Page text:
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Posted: 2019-03-04

New scheme to help horse owners identify colic
Ninety per cent of horse owners struggle to spot the early signs of colic.

Research shows majority of owners struggle to spot the early signs

A novel scheme to help horse owners identify the early signs of colic has been launched by the University of Nottingham and the British Horse Society.

The ‘Vet REACT Colic Champions’ initiative comes in response to research that found one in three emergency veterinary call outs were due to equine colic, and that 90 per cent of horse owners struggle to spot the early signs of this deadly condition.

Backed by more than 60 veterinary surgeries, it will see vets across the United Kingdom raise awareness of colic further by giving their clients advice, presentations and resources. In turn it is hoped this will enable owners to develop their own plan should their horse develop the condition and need referral to an equine practice.

Emmeline Hannelly, welfare education manager at the BHS said: “It’s fantastic that so many vets are supporting our ‘Vet REACT Colic Champions’ scheme – we are delighted to be working with them! We hope that it will help even more owners to make informed decisions related to colic and in turn, improve equine welfare.”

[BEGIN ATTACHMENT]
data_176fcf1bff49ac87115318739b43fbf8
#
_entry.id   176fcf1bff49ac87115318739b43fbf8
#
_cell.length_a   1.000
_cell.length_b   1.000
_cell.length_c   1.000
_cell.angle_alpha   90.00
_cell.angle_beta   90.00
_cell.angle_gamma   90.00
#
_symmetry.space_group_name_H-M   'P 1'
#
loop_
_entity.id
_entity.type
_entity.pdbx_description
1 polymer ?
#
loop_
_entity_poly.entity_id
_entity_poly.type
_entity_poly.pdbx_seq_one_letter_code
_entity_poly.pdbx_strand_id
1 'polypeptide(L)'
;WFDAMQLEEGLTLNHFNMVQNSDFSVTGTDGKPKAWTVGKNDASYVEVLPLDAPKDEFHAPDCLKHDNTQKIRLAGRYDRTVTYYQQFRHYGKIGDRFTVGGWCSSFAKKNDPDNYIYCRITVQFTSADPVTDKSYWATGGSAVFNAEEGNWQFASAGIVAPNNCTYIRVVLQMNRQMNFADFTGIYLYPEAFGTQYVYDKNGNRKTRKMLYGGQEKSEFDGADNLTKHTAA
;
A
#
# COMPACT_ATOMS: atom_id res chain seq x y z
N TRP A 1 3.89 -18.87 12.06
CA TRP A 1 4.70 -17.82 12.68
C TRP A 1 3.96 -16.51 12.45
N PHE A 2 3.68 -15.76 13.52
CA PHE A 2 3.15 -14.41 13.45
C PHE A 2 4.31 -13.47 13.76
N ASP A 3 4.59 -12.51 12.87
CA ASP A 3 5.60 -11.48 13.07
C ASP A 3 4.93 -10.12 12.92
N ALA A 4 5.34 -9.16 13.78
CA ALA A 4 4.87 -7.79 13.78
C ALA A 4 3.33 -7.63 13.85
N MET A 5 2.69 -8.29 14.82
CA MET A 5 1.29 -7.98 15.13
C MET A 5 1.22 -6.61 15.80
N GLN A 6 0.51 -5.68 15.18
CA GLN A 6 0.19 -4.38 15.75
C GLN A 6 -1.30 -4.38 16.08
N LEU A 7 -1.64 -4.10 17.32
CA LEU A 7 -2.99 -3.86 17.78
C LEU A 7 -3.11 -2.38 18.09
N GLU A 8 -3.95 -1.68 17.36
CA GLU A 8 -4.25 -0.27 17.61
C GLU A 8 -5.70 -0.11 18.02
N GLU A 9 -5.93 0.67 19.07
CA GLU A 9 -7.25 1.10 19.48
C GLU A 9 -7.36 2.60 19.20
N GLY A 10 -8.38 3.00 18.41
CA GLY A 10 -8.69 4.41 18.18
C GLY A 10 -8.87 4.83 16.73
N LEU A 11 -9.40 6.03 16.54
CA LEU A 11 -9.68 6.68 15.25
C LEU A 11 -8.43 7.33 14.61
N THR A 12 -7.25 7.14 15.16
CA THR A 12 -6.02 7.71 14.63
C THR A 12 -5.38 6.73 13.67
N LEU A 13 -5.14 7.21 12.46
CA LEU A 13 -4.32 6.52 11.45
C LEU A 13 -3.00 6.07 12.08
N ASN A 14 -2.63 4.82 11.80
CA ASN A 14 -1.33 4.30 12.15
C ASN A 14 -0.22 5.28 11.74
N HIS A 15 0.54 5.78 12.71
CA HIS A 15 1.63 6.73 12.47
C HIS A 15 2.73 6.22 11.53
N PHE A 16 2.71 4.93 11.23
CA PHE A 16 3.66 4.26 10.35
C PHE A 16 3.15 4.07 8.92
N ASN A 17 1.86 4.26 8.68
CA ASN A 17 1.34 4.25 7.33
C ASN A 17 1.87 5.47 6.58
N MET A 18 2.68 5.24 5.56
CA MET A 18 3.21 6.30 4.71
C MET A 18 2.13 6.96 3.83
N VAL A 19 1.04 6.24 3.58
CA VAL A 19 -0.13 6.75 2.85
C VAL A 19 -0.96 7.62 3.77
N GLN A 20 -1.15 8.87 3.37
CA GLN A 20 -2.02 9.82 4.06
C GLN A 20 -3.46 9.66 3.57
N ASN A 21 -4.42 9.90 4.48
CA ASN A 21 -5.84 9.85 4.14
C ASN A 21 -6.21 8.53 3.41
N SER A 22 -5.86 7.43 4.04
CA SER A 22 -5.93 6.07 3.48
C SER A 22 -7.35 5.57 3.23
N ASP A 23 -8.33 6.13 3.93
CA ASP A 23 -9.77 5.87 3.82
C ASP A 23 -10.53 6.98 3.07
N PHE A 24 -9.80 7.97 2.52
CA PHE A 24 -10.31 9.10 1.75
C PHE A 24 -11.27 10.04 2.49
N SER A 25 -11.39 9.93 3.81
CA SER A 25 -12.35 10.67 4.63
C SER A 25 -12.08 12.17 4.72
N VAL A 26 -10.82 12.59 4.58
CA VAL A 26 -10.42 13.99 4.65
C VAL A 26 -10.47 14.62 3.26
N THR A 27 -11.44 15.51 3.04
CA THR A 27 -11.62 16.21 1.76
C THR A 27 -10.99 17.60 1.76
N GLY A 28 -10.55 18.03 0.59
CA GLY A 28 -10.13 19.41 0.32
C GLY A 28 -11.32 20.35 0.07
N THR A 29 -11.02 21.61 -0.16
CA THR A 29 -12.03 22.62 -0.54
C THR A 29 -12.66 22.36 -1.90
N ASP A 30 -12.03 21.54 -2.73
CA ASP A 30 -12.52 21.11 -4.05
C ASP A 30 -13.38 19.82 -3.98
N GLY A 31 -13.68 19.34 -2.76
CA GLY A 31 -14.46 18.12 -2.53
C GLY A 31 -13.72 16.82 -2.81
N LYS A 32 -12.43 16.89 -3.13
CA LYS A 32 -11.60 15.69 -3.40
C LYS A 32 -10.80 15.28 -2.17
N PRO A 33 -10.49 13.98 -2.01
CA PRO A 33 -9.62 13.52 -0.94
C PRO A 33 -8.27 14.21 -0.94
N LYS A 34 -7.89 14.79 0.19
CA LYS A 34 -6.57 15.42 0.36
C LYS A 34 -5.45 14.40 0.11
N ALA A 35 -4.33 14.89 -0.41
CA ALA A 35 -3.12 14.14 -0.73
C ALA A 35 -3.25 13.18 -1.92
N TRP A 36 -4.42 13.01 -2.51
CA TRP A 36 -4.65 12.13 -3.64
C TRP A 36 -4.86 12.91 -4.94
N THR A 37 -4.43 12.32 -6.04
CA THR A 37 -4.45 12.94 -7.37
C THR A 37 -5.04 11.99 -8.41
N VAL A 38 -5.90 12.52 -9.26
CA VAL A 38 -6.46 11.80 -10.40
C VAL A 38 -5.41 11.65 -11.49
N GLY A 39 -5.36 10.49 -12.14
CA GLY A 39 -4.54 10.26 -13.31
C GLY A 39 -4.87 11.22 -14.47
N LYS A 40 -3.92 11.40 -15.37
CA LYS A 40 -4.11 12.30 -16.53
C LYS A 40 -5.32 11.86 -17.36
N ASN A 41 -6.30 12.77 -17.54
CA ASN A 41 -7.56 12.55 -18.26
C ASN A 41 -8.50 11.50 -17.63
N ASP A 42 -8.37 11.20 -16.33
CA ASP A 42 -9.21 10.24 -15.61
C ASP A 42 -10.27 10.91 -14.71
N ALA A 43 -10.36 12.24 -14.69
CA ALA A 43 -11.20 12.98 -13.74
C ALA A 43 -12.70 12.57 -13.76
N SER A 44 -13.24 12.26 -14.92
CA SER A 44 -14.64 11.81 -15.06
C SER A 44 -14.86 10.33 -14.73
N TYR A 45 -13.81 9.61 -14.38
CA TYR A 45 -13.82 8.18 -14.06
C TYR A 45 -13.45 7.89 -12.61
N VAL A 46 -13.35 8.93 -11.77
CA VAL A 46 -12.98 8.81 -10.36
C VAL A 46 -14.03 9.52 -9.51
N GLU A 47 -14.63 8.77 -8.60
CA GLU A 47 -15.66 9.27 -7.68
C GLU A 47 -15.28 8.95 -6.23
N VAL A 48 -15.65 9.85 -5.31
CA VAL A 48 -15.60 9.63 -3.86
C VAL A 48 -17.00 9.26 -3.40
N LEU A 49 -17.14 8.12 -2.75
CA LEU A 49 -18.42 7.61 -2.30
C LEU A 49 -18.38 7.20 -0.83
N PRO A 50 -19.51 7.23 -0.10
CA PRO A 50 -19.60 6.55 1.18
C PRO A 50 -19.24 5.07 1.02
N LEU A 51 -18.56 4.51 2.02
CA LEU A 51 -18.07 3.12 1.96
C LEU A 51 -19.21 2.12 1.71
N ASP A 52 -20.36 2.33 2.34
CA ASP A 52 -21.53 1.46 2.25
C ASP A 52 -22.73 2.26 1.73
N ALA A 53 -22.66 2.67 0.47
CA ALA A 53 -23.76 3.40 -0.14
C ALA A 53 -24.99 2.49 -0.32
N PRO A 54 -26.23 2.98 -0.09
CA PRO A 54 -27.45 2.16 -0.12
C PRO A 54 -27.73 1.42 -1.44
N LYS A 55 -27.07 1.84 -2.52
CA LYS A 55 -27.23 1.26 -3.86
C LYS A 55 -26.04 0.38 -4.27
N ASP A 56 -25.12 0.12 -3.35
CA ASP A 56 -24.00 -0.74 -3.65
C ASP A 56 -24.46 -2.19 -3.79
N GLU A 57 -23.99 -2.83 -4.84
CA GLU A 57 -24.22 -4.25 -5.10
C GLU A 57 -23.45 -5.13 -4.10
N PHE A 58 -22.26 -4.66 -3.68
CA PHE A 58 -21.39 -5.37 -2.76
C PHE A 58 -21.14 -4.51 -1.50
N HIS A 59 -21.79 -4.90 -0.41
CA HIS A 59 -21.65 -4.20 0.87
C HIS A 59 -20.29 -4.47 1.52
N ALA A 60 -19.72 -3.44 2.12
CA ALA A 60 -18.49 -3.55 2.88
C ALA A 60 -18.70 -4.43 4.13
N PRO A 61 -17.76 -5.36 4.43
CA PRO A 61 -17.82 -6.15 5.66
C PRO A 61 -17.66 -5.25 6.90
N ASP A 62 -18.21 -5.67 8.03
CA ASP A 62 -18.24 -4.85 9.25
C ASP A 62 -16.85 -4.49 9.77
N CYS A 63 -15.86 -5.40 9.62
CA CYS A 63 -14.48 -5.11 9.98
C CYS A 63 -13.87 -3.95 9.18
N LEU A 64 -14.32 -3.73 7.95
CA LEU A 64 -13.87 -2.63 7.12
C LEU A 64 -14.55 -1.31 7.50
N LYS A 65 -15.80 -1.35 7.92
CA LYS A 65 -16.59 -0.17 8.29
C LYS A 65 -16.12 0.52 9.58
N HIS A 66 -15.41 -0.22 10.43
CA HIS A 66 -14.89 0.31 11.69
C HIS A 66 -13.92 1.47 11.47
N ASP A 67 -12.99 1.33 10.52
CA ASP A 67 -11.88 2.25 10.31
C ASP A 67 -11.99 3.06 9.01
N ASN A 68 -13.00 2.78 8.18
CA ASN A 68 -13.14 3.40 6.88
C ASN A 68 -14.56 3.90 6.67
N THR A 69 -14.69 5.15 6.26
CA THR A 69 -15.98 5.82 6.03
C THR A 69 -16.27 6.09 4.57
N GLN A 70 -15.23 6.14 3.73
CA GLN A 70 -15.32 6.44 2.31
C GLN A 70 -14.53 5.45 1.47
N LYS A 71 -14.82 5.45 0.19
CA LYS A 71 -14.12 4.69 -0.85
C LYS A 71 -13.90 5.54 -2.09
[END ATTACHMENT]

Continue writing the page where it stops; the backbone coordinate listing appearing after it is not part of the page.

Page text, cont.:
Sarah Freeman, professor of veterinary surgery at the University of Nottingham said: “We are delighted to be working with vet practices on the ‘Vet REACT Colic Champions’ scheme. Their support and guidance have been a huge help in reaching such a wide population and we hope we can reach even more people in the future.”

Alex Kingdon, BVM BVS MRCVS from Avonvale Equine Practice added: “Being part of the ‘Vet REACT Colic Champions’ scheme is incredibly important to our practice. Colic is by far one of the most common emergency conditions we see, and the scheme has already had a huge impact on many horse owners.”

The Vet Champions scheme forms part of a wider initiative by the University of Nottingham and the British Horse Society to raise awareness of colic. More details about the campaigns can be found here

Image (C) Marie Rippingale.

 




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